The migration of birds is perhaps the biggest game of follow the leader in the animal kingdom, but have you ever wondered how they pick the one to follow?
Is it because they're master navigators? Is it because they've got more experience? Or is it perhaps because they're socially dominant amongst the flock?
The answer is apparently simpler than that, researchers say. They're just the fastest.
Birds can travel in flocks thousands of kilometres across the world and reach the same place for breeding or wintering each year.
And to get a better idea of how such an important behaviour works, researchers from the University of Oxford studied homing pigeons and say it changes the understanding of how flocks are structured.
Previous studies had ruled out social dominance as a factor in being the head of the flock and extra flight training didn't help promote them to leader either. Instead, the researchers say the answer is "elegantly simple".
"Some birds are naturally faster and consistently get to the front, where they end up doing more of the navigation, which means on future flights they know the way better," Dr Dora Biro says.
"You can compare this to a 'passenger driver'-like effect: drivers in a car have to pay attention while passengers are often unable to recall the route they were driven along, especially if they remained passive in the navigation process."
Homing pigeons were used to study the flock mentality because they're domestic, are easier to study and certain variables such as flock size can be controlled.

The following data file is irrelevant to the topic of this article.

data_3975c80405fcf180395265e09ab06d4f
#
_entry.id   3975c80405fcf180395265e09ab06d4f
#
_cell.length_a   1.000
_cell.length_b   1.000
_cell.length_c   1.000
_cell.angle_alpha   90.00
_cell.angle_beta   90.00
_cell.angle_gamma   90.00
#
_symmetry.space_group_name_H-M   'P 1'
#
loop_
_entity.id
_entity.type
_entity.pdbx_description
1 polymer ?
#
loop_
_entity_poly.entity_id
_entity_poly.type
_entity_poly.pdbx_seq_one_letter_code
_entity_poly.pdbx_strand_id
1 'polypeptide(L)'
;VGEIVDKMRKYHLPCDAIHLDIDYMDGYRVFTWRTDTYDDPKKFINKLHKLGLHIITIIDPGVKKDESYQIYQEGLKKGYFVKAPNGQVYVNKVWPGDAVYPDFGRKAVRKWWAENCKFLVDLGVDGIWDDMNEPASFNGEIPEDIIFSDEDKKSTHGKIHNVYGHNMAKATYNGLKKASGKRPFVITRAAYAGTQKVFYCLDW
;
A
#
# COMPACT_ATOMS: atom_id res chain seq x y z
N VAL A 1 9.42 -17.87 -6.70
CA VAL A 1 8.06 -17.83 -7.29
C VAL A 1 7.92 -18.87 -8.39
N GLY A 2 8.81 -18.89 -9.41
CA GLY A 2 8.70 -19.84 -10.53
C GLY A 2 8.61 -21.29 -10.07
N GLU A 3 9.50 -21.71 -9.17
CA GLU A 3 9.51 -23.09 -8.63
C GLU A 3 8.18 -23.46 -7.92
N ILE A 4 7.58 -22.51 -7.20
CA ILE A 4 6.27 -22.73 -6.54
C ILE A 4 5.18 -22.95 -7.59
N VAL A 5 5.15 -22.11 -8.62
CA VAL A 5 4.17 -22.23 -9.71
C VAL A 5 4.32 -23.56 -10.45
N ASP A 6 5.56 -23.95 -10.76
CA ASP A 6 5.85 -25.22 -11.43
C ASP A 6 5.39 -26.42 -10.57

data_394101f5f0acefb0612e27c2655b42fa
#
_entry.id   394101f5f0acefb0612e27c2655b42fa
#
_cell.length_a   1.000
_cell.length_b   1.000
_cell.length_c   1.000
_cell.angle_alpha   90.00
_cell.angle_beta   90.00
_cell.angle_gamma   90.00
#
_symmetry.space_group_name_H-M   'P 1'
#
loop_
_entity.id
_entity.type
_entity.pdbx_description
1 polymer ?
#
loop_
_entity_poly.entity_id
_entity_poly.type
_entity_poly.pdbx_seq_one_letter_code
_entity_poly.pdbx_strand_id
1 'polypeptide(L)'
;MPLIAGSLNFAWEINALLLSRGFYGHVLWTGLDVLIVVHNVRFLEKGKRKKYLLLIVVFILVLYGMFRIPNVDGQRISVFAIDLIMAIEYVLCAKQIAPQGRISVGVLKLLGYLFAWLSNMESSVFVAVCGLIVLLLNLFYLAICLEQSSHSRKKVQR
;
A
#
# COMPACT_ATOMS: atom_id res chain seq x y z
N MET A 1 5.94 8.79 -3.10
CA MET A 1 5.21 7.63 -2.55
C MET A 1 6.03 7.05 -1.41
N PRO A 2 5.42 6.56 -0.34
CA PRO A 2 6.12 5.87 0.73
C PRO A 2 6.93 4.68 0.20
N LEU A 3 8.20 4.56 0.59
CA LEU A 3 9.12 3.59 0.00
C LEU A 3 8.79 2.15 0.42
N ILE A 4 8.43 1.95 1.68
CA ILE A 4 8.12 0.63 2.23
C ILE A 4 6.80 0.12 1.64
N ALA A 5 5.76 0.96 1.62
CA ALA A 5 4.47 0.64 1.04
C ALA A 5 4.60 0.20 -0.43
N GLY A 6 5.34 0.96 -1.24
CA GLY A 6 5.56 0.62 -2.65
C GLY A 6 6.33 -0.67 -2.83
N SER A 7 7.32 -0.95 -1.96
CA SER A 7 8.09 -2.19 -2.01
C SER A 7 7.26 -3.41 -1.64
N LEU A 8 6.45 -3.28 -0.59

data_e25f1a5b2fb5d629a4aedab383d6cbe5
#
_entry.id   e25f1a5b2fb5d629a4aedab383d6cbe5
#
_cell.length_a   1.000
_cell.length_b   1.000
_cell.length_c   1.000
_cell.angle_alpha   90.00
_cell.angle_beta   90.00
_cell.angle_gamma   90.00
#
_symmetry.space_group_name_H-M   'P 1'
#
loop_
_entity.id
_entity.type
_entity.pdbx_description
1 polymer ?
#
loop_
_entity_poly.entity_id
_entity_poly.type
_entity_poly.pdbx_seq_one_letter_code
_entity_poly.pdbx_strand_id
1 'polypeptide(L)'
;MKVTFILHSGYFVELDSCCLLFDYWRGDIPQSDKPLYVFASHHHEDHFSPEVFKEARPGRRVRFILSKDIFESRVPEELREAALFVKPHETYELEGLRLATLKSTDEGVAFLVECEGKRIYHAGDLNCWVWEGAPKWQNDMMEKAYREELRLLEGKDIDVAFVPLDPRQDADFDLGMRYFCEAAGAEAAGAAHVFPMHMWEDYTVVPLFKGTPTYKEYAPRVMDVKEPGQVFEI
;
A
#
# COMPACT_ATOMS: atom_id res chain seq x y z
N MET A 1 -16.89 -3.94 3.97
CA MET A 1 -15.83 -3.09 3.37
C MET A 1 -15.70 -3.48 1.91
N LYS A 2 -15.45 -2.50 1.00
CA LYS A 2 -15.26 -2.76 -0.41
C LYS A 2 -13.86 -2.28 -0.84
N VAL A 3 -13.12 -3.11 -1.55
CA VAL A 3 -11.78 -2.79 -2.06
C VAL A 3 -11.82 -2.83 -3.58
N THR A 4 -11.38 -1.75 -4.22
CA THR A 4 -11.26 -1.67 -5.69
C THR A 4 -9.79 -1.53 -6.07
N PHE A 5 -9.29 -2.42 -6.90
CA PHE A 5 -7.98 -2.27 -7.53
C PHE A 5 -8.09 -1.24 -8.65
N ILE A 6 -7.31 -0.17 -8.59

"We also have a good understanding of their individual spatial cognition, in particular how their homing routes develop over repeated flights in the same area," author Benjamin Pettit says.
New sensor technology, including GPS loggers, has given researchers accurate information about the overall route as well as the sub-second time delays they react to each other in a flock.
The study compared pigeons' relative influence over flock direction compared to their solo flight characteristics and they found they could predict the leader by speed in earlier flights.
On solo flights, the birds "didn't excel at navigation ability", but on unaccompanied flights after leading the flock they learned straighter homing routes than followers.
The researchers say the findings come as a reminder leadership can be an "unavoidable consequence of individual differences within a population".
The results of the study were published in Current Biology today.3 News